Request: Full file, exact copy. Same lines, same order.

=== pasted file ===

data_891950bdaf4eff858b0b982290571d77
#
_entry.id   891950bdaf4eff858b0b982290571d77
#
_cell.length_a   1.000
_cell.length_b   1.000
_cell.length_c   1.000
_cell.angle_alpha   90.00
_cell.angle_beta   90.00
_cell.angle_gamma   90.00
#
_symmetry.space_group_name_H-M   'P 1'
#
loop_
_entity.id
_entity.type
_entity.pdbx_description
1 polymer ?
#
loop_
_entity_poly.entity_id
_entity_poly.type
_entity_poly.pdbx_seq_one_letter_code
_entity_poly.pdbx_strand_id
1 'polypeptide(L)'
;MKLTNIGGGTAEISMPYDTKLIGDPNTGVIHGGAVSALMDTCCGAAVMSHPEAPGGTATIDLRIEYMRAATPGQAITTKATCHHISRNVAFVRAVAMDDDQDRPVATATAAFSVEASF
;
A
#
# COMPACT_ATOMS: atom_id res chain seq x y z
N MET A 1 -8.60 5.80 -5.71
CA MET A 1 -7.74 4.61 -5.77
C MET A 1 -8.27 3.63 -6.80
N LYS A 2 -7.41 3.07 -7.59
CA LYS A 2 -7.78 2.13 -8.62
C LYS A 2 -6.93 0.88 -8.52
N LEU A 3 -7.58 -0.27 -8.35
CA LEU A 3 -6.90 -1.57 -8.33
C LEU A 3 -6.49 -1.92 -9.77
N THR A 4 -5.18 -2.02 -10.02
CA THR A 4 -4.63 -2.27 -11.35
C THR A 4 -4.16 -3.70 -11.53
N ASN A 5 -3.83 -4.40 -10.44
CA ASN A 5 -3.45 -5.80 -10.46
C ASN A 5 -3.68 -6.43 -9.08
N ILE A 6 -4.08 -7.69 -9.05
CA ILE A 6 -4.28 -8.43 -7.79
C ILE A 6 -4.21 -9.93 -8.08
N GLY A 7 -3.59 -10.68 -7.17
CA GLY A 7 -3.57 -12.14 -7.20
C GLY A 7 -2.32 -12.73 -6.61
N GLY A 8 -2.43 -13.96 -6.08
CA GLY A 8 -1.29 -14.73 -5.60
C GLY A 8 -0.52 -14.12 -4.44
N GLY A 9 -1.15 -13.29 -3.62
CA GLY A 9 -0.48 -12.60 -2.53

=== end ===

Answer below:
data_891950bdaf4eff858b0b982290571d77
#
_entry.id   891950bdaf4eff858b0b982290571d77
#
_cell.length_a   1.000
_cell.length_b   1.000
_cell.length_c   1.000
_cell.angle_alpha   90.00
_cell.angle_beta   90.00
_cell.angle_gamma   90.00
#
_symmetry.space_group_name_H-M   'P 1'
#
loop_
_entity.id
_entity.type
_entity.pdbx_description
1 polymer ?
#
loop_
_entity_poly.entity_id
_entity_poly.type
_entity_poly.pdbx_seq_one_letter_code
_entity_poly.pdbx_strand_id
1 'polypeptide(L)'
;MKLTNIGGGTAEISMPYDTKLIGDPNTGVIHGGAVSALMDTCCGAAVMSHPEAPGGTATIDLRIEYMRAATPGQAITTKATCHHISRNVAFVRAVAMDDDQDRPVATATAAFSVEASF
;
A
#
# COMPACT_ATOMS: atom_id res chain seq x y z
N MET A 1 -8.60 5.80 -5.71
CA MET A 1 -7.74 4.61 -5.77
C MET A 1 -8.27 3.63 -6.80
N LYS A 2 -7.41 3.07 -7.59
CA LYS A 2 -7.78 2.13 -8.62
C LYS A 2 -6.93 0.88 -8.52
N LEU A 3 -7.58 -0.27 -8.35
CA LEU A 3 -6.90 -1.57 -8.33
C LEU A 3 -6.49 -1.92 -9.77
N THR A 4 -5.18 -2.02 -10.02
CA THR A 4 -4.63 -2.27 -11.35
C THR A 4 -4.16 -3.70 -11.53
N ASN A 5 -3.83 -4.40 -10.44
CA ASN A 5 -3.45 -5.80 -10.46
C ASN A 5 -3.68 -6.43 -9.08
N ILE A 6 -4.08 -7.69 -9.05
CA ILE A 6 -4.28 -8.43 -7.79
C ILE A 6 -4.21 -9.93 -8.08
N GLY A 7 -3.59 -10.68 -7.17
CA GLY A 7 -3.57 -12.14 -7.20
C GLY A 7 -2.32 -12.73 -6.61
N GLY A 8 -2.43 -13.96 -6.08
CA GLY A 8 -1.29 -14.73 -5.60
C GLY A 8 -0.52 -14.12 -4.44
N GLY A 9 -1.15 -13.29 -3.62
CA GLY A 9 -0.48 -12.60 -2.53